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Not trading Deshaun Watson is the worst thing the Texans can do

It’s become increasingly likely that after months of speculation the Texans could decide not to honor Deshaun Watson’s wishes and refuse to trade the quarterback. It’s on-brand for an organization that has become synonymous with dysfunction, but disregarding a trade request like this isn’t just bad for the future of the organization, it’s unfair to a player who handled his time in Houston the right way.

Watson is clearly done with the Texans. In the past few months the organization showed him no respect by interviewing head coach candidates he wanted the team to talk to, and trying on the back-end to shower him with praise in front of teammates to embarrassing levels. It’s led to Watson understandably wanting out, but the Texans are digging their heels in.

It’s one thing to want to try and turn the corner and convince Watson the Texans can put a winning team together, but another entirely to be stupid enough not to engage in talks. It’s a path that will lead to getting less back in trade, with no guarantee Deshaun will be happy to remain in Houston.

It shows a level of ego-driven pride from an organization with nothing to be proud of. Now a seemingly innocuous tweet from Watson has everyone in a tizzy, assuming he’s talking about their organization.

It’s clear Watson wants an organization that will allow his voice to be heard. Not a franchise being built around past relationships in mega churches as the Texans continue to try and emulate the New England Patriots, despite this technique failing time, and time again in other cities — and heck, it failed in Houston too with Bill O’Brien.

There are a few key reasons why the Texans need to trade Watson.

Watson wants out

The idea of loyalty and respect between players and teams is always viewed as being a one-way relationship. Players are expected to do whatever an organization wants, because they’re being paid big money to play. However, the reality is that the flow should be mutual.

Houston broke that arrangement when they failed to even bother talking to coaches Watson wanted to work with. It would have been the smallest modicum of respect the organization could offer, and they couldn’t muster that.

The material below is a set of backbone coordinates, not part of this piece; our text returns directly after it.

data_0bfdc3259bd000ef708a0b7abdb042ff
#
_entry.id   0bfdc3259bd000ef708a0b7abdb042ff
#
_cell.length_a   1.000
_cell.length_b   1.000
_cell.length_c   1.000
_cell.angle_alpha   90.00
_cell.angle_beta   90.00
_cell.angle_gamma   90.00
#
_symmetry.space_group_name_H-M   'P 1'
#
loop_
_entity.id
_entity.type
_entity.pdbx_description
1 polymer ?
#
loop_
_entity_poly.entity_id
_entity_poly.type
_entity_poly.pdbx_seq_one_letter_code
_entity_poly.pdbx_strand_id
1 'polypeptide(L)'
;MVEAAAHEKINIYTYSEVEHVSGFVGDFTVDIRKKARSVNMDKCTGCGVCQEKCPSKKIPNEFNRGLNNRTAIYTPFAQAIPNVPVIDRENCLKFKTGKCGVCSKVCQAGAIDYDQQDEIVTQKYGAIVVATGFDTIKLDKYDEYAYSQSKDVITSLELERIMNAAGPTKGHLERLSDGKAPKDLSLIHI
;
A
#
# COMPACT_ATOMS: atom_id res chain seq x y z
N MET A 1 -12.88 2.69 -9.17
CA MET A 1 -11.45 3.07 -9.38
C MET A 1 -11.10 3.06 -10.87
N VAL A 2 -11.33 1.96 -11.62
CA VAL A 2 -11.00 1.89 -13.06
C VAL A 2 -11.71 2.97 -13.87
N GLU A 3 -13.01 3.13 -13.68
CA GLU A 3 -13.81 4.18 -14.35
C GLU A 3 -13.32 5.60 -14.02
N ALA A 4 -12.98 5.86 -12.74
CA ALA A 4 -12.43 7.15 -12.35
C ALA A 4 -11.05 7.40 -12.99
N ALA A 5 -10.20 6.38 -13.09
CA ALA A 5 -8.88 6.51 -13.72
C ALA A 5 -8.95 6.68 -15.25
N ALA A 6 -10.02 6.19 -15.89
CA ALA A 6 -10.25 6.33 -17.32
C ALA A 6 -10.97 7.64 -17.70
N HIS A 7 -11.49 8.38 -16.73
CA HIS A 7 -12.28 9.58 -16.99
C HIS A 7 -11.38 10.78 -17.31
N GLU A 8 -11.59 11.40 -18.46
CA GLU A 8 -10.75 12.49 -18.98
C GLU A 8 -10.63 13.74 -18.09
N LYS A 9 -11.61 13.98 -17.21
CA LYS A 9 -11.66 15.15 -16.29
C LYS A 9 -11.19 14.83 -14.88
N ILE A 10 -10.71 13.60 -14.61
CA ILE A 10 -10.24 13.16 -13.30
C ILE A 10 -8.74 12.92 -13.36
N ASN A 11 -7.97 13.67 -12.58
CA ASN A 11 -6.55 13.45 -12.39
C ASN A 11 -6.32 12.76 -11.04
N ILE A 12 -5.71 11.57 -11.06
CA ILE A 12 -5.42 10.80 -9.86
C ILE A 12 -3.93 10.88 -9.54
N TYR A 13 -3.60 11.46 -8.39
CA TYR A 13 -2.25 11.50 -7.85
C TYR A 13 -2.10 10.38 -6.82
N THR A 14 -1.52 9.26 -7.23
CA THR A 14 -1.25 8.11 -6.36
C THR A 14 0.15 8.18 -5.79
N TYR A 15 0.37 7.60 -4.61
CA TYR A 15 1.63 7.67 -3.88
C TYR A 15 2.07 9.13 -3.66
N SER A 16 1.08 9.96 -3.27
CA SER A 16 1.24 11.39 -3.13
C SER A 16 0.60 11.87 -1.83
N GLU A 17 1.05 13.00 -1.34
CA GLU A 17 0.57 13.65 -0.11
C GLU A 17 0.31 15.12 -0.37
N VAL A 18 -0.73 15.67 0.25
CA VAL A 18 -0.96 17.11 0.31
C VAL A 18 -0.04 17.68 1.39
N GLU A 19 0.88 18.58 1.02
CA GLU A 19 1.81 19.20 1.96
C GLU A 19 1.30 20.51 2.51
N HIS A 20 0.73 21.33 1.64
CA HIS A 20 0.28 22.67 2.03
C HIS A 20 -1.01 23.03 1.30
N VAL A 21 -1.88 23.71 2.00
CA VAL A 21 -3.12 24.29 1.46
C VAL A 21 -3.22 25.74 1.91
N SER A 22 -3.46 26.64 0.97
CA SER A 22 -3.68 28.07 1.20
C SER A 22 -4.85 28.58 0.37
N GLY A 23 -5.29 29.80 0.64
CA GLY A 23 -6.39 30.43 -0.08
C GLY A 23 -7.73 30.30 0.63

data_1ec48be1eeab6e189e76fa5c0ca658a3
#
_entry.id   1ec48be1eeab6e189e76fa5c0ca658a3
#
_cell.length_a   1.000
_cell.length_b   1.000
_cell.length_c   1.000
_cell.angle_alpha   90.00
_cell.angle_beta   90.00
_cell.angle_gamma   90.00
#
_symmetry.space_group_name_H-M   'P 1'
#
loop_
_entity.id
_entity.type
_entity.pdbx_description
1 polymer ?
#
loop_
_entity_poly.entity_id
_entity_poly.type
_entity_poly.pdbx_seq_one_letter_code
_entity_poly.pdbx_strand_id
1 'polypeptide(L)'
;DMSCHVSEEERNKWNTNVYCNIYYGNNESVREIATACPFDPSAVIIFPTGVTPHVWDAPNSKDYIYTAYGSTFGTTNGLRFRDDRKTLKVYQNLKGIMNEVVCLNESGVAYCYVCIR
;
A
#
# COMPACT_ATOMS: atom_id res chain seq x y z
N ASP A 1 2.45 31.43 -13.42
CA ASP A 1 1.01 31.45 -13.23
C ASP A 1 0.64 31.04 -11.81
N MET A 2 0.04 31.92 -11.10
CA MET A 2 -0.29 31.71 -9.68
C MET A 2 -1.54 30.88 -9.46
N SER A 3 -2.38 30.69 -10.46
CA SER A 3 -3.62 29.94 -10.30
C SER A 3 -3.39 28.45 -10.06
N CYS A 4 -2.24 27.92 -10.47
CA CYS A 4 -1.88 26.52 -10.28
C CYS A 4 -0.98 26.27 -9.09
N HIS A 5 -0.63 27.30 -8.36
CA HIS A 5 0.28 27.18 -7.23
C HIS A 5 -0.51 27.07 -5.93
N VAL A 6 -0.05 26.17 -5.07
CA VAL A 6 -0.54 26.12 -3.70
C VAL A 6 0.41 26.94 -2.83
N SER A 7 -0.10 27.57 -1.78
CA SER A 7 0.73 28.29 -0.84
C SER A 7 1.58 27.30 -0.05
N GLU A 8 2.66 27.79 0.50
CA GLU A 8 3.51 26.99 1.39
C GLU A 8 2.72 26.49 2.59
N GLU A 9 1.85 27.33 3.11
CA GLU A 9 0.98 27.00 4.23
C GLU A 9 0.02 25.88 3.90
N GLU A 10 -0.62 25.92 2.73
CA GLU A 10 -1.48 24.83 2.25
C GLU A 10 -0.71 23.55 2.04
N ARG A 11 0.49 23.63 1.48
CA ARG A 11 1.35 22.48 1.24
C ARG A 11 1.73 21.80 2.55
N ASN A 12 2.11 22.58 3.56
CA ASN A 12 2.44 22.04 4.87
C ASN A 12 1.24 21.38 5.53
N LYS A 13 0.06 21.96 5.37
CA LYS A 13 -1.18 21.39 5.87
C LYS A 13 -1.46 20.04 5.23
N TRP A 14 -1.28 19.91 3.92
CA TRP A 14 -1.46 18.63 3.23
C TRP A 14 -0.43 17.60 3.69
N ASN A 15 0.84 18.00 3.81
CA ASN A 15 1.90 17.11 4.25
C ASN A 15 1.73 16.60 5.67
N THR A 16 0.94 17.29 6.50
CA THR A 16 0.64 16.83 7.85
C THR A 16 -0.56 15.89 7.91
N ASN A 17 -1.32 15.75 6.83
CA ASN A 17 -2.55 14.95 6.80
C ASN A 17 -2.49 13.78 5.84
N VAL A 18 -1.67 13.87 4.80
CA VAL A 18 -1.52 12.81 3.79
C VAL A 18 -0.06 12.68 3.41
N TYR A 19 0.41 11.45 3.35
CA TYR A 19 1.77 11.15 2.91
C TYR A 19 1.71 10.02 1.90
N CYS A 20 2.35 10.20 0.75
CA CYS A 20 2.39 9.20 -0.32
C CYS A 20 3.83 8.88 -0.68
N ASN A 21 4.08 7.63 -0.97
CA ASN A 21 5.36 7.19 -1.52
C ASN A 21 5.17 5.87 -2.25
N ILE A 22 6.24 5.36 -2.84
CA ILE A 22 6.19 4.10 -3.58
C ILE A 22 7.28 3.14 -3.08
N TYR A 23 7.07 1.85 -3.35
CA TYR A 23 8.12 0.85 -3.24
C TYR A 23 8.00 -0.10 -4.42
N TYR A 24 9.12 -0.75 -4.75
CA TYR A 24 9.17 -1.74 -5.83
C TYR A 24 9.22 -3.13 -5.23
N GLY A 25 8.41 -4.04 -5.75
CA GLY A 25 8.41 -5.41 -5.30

So, while it might be tempting to say “Watson should get over it” if you’re a Texans fan, there’s a reality that keeping a disgruntled player causes deep harm to an organization. Not only by the influence of having the team’s leader unhappy, and that possibly spreading through the organization — but that keeping a player like this sends a message to every agent that they shouldn’t recommend the Texans to their clients.

This second part is significant, because while money talks, these smaller elements are the difference between a player coming to Houston or choosing another team when the money is equal. The future of the organization’s ability to attract free agents could hinge on how they treat Watson now.

Watson’s trade value will never, ever get better than it is right now.

This offseason we’ve seen former top quarterbacks get dealt for next to nothing because they were kept past their prime. There’s no question Watson is more talented than Jared Goff or Carson Wentz, but the point remains that waiting too long will only make this worse.

There are a variety of possible trade packages being floated from numerous teams, and all are tantamount to a king’s ransom. Make no mistake: Watson is worth it, but with these possible deals the Texans could completely reform their entire roster with a bevy of picks, and established players.

It’s a difficult pill to swallow. Getting rid of a top quarterback always is, but there’s a silver lining here that if you’re the front office you’re getting such a wild return that if you have faith in your scouting departments you should be able to use the return to make the Texans a better overall team, rather than having Watson and a bunch of magic beans — like Houston has right now.

If the Texans are determined to keep an unhappy Deshaun Watson this situation will get worse. Perhaps he’ll sit out, or refuse to play — possibly tanking his potential trade value. Maybe he plays, but with less weapons on a diminishing team and looks worse by extension, also driving his value down. In either case he’ll just be getting older, and that will drive his trade value down too.

Unless Houston really believes they can make Watson happy again there’s no logical reason to keep him in the fold. Waiting this out only hurts the team.

It’s what’s best for business.

The Texans are in the midst of a complete teardown and rebuilt, whether they want to admit it or not. It will take several years to bring the team back to prominence, and it’s just not helpful to have a great quarterback, and nothing else.

Look, Watson had one of the best seasons he’s ever had with Houston in 2020, and the team still finished 4-12. This is not an organization that needs a couple of tweaks to make the playoffs. There’s a need for star power spread across the 53, and the record shows that.

Trading Watson would expedite the process. While Houston would likely have a far worse quarterback under center in the immediate future, the long term would be far brighter by parting ways now. It also wins back some good will with agents, and players around the league who will now see that Houston respects players enough to listen to their wishes.

It might be difficult, but it’s time for the Texans to swallow their pride and trade away their superstar.



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